Uncategorized

POLICY: Super Size This! By John Pluenneke

Supersizeposte200_1 As if the US fast food industry didn’t have enough worries with new labeling rules under discussion at the FDA and the campaign for healthy school foods being led in California by the Governator, there is more bad news on the way. Morgan Spurlock’s Super Size Me has been edited down and re-released so that it can be shown to middle school and high school audiences.  The film, which shows Spurlock’s physical deterioration over the course of a month as he consumes a steady diet of Big Macs, fries and sodas, has won praise from nutritionists for its depiction of the health problems junk food can lead to.  Perhaps objectionable segments, like the moment where Spurlock’s vegan chef girlfriend discusses the impact of his fast food diet on his penis with almost eery clinical detachment have been edited
out.   What sort of impact could the film have? According to a
report in Newsday, students in New York went on strike last week after watching the film, demanding healthier food. Could this mean a wave of radical civil disobedience might follow at school cafeterias and vending machines across the country? 

Livongo’s Post Ad Banner 728*90

Categories: Uncategorized

Tagged as: ,

8
Leave a Reply

8 Comment threads
0 Thread replies
0 Followers
 
Most reacted comment
Hottest comment thread
6 Comment authors
ashleysomtamJohn P.Mattgadfly Recent comment authors
newest oldest most voted
ashley
Guest

Like spammer in pure discussion.

gadfly
Guest
gadfly

I have a secret theory that the obesity epidemic can be connected to the explosion in diagnosis of depression & use of pharmaceuticals to treat depression. This theory is based only on anecdotal evidence – discussions with a number of women who all relate a period of rapid weight gain and subsequent difficulty in managing their weight to a period of taking SSRI anti-depressants. Matt challenged me to do some actual research on this, and I made a stab at it before my current troubles cropped up. I did find articles that estimated that 10% of the population was depressed,… Read more »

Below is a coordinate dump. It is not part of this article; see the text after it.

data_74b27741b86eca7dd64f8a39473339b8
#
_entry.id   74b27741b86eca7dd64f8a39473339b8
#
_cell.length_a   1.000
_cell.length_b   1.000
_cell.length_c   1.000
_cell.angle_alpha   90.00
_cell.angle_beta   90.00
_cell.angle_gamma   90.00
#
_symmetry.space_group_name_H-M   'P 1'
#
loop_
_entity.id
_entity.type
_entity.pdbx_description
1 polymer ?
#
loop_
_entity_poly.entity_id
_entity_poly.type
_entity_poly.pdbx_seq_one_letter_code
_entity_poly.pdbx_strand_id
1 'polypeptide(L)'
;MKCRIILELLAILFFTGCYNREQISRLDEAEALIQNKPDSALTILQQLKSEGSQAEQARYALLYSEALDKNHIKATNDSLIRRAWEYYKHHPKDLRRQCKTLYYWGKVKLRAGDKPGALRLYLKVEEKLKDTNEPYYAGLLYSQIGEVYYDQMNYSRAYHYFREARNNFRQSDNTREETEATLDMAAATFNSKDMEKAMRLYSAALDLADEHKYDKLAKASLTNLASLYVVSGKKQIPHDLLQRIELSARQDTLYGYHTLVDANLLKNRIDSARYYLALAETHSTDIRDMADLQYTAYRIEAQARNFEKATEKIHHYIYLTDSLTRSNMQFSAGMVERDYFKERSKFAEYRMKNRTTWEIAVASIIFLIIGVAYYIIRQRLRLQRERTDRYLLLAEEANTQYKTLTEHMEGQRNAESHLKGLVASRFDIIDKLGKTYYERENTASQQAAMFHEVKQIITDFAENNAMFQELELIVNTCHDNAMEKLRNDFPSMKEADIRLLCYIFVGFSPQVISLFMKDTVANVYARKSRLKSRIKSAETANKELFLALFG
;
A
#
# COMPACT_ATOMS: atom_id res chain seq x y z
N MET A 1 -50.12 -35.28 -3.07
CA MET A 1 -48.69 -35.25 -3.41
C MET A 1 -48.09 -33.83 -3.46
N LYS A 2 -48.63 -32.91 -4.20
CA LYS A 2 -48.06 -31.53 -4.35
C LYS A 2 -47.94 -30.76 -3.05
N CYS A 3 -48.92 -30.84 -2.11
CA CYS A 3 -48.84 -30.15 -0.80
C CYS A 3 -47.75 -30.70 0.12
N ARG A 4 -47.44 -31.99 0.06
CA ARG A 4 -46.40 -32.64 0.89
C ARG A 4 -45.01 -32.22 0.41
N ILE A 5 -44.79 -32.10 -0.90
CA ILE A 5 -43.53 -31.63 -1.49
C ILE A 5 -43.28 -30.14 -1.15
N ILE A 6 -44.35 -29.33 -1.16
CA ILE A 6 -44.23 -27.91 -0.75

John P.
Guest
John P.

From California Healthline: Schwarzenegger Plans Conference To Address Obesity in California April 18, 2005 Gov. Arnold Schwarzenegger (R) is planning a summit conference with researchers, business leaders and medical experts to establish a plan to address obesity among California residents, according to aides to the governor, the Sacramento Bee reports (Sanders, Sacramento Bee, 4/18). As part of his state budget plan, Gov. Arnold Schwarzenegger (R) in January proposed providing $6 million for the California Obesity Initiative, a new project that has received support from some health experts and criticism from others, who say more funding is needed to address obesity… Read more »

somtam
Guest

It seems an unfortunate reality these days. In order to be heard above the din of MTV, sound bytes and the ever present cell phone and iPod, one needs to be equally loud and outrageous. I wish it were not the case, but most people have very short attention spans, especially teenagers.
As evidenced by recent trends, fast food doesnt have to be so unhealthy. I am grateful to Spurlock and others like him for giving the fast food industry a little nudge.

John P.
Guest
John P.

For me, it’s about the message. Sometimes you have to raise your voice in order to be heard. People don’t listen otherwise. That’s the reason a lot of documentaries like Spurlock’s – and Moore’s – are taking the confrontational approach. The idea isn’t to kill fast food, its to make people start to think about what they eat. Anyway, I somehow doubt the French Fry is in any danger of sudden extinction.

Matt
Guest
Matt

If Spurlock’s film – however slanted against fast food – inspires kids to eat less fast food and eat more healthy food, then it has served its purpose. How can that be a bad thing?

gadfly
Guest
gadfly

I just saw a commercial for Spurlock’s new TV series, where he spends 30 days doing various other things like hanging out in prison.
If he has an accident or develops a major health condition, I want him to spend 30 days without insurance…

Jim Glinn
Guest
Jim Glinn

Seems ridiculous to me that the film will be re-released in a version to be shown to high school students. While I thoroughly enjoyed Supersize Me, it was obviously biased and significantly slanted. Les Sayer a teacher in Canada did his own version which included some exercise and actually lost weight and appears to have improved his health overall. Here’s the link. http://homepage.mac.com/lsayer/mcles/index.html Seems the time watching this film full of biased views and related propaganda would be better spent presenting sound researched based health and nutritional information. Unfortunately we all seem to want to blame someone else for our… Read more »